Cross-domain communications with JSONP, Part 2: Building mashups with JSONP, jQuery, and Yahoo! Query Language

In the previous article of this series, we introduced JSONP (JSON with Padding) as a way to overcome browser same-origin policy limitations while combining and presenting data from third-party sources. This article continues this process and shows you how to use Yahoo! Query Language (YQL), a JSONP service from Yahoo!, to build a mashup Web page using jQuery.

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Seda Özses, IT Specialist, IBM

Photo of Seda OzsesSeda Özses is a member of the ibm.com corporate webmaster team. Her main focus is on the ibm.com corporate Web portals, where she manages the XSL work and the requirements for her team. You can contact her at seda.ozses@at.ibm.com.



Salih Ergül, IT Architect, Independent Consultant

Photo of Salih ErgulSalih Ergül is a self-employed IT architect who specializes in large, mission-critical Enterprise Application Integration projects in the telecom and banking industries. He has authored several articles on Java programming and currently works in the banking industry.



03 March 2009

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Introduction

In Part 1 of this series, we introduced JSONP as an effective cross-domain communication technique, one that lets you bypass the same-origin policy limitations imposed by the current browsers. We showed how you can use jQuery's native JSONP support to gather JSON-formatted content from third-party services, which we call JSONP services. This article introduces Yahoo! Query Language (YQL) as a single endpoint JSONP service that lets you query, filter, and combine data from different data sources.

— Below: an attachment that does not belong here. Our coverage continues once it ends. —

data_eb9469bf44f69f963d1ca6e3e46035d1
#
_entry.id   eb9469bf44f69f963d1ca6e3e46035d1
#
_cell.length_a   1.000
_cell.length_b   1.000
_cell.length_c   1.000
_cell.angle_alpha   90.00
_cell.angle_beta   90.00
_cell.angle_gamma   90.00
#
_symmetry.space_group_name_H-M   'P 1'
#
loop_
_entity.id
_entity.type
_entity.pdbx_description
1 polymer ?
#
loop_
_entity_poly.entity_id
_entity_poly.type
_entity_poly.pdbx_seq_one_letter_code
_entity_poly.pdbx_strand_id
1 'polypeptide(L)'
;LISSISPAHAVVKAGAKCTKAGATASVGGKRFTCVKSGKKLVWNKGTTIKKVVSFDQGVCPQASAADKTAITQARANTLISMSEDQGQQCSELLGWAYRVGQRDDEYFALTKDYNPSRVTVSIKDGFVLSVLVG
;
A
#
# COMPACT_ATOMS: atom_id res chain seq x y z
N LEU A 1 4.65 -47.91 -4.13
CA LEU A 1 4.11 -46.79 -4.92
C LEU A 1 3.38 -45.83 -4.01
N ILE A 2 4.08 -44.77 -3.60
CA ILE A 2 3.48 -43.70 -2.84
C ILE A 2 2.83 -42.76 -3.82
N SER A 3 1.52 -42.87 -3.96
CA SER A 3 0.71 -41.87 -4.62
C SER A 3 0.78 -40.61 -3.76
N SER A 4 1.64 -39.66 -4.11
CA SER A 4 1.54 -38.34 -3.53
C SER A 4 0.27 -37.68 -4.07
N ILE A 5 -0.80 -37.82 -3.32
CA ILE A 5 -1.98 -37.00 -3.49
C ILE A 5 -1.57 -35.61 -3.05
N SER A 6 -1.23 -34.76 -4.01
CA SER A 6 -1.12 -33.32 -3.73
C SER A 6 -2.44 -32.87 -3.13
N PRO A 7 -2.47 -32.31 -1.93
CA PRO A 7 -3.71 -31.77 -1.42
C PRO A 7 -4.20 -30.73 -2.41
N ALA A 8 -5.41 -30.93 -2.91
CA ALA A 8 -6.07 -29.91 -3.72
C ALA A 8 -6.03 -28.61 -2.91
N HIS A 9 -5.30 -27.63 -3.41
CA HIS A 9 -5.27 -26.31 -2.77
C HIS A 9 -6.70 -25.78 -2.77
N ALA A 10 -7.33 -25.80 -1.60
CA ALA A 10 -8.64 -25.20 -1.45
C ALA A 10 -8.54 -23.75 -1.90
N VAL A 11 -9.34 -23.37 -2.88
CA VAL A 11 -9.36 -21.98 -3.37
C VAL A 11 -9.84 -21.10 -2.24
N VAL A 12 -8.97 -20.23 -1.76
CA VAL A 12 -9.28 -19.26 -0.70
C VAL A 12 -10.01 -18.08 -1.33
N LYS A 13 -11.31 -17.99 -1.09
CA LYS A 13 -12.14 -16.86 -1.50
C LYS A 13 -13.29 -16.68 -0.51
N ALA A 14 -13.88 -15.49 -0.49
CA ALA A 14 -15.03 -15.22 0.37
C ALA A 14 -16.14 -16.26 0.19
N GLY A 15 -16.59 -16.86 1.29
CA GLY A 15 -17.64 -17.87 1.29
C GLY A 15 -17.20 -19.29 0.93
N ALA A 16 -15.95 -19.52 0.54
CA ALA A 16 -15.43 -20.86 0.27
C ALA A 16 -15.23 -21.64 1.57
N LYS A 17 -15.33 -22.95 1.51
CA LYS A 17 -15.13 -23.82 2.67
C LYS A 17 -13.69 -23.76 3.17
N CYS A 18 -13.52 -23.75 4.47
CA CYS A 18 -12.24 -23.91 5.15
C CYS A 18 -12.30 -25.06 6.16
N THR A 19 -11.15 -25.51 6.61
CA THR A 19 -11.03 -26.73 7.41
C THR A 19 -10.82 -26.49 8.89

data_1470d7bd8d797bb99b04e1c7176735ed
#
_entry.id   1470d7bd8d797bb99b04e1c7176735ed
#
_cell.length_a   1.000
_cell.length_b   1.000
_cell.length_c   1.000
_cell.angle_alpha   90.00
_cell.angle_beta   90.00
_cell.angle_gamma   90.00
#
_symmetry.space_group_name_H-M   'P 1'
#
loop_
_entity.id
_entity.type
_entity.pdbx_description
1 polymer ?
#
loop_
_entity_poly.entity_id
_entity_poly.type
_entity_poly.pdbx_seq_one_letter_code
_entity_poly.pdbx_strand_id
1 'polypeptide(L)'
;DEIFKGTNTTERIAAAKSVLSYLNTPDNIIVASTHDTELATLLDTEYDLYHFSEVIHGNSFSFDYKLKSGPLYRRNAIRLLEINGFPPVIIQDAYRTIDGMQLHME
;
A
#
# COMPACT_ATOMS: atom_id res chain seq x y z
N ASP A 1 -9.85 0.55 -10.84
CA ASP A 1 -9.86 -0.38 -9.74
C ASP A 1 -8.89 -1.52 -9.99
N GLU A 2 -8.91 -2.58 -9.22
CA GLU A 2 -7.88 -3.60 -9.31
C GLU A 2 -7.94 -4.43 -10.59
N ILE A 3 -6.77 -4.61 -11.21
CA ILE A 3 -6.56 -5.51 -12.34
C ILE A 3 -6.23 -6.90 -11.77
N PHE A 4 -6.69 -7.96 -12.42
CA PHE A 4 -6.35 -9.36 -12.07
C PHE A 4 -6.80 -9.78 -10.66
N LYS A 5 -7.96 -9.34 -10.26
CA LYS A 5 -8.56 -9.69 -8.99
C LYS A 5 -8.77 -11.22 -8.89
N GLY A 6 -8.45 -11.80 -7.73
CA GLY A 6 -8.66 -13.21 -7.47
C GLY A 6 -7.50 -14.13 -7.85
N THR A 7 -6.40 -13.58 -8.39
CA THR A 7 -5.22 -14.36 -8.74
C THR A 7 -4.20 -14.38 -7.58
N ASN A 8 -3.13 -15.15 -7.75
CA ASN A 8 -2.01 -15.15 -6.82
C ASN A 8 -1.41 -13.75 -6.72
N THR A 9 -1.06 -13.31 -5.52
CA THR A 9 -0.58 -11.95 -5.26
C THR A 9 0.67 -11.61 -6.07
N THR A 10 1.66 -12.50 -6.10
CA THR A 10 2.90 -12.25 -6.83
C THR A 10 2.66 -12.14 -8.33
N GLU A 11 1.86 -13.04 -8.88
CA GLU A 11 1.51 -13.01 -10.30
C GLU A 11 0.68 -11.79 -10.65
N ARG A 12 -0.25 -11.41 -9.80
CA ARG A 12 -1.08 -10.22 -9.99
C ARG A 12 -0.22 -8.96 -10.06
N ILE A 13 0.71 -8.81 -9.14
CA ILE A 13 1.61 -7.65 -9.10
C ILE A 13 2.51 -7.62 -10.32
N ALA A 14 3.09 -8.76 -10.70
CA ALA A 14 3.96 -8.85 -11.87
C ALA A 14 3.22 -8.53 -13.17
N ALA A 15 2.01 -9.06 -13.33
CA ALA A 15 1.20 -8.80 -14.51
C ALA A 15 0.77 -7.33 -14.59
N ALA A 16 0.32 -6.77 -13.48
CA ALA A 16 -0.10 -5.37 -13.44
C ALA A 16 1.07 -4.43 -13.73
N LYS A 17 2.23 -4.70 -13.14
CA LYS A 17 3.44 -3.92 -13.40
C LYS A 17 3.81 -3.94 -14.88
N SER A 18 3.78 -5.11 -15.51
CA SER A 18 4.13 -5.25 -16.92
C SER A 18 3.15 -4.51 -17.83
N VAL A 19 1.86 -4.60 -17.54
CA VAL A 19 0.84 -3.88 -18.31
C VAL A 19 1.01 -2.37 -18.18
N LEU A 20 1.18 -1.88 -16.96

In addition, this article shows you how to build a jQuery implementation of a mashup application that collects stock quotes, The New York Times RSS feed, and weather forecast data to present in a single Web page.

Web as a database

There is a lot of structured data on the Web that is exposed to developers through various Web services or APIs. These services require you to access and query them, and then parse results in non-standard ways. Each one of them has its own URL for access as well as documents describing how to query and understand the results. You can view YQL as a unified way to query data served up by different services at different URLs. YQL provides a single endpoint service that lets you query, filter, and combine data across the Web without having to deal with each service's peculiarities.

YQL is basically a query language based on SQL that lets you query and retrieve structured data from multiple services in a standard way. Yet YQL is also a query engine, which is hosted by Yahoo!, that is exposed at a REST endpoint. YQL uses the familiar relational database model of tables and rows. However, data is interpreted and structured as XML internally. If the underlying data source does not provide XML data, YQL does the conversion. It can return responses as either XML or JSON (which you can specify while calling the service). Moreover, you can also specify a callback function if you request JSON data from the service. This makes the YQL service a JSONP service, which we think is very significant: It brings automatic JSONP support to many Web services.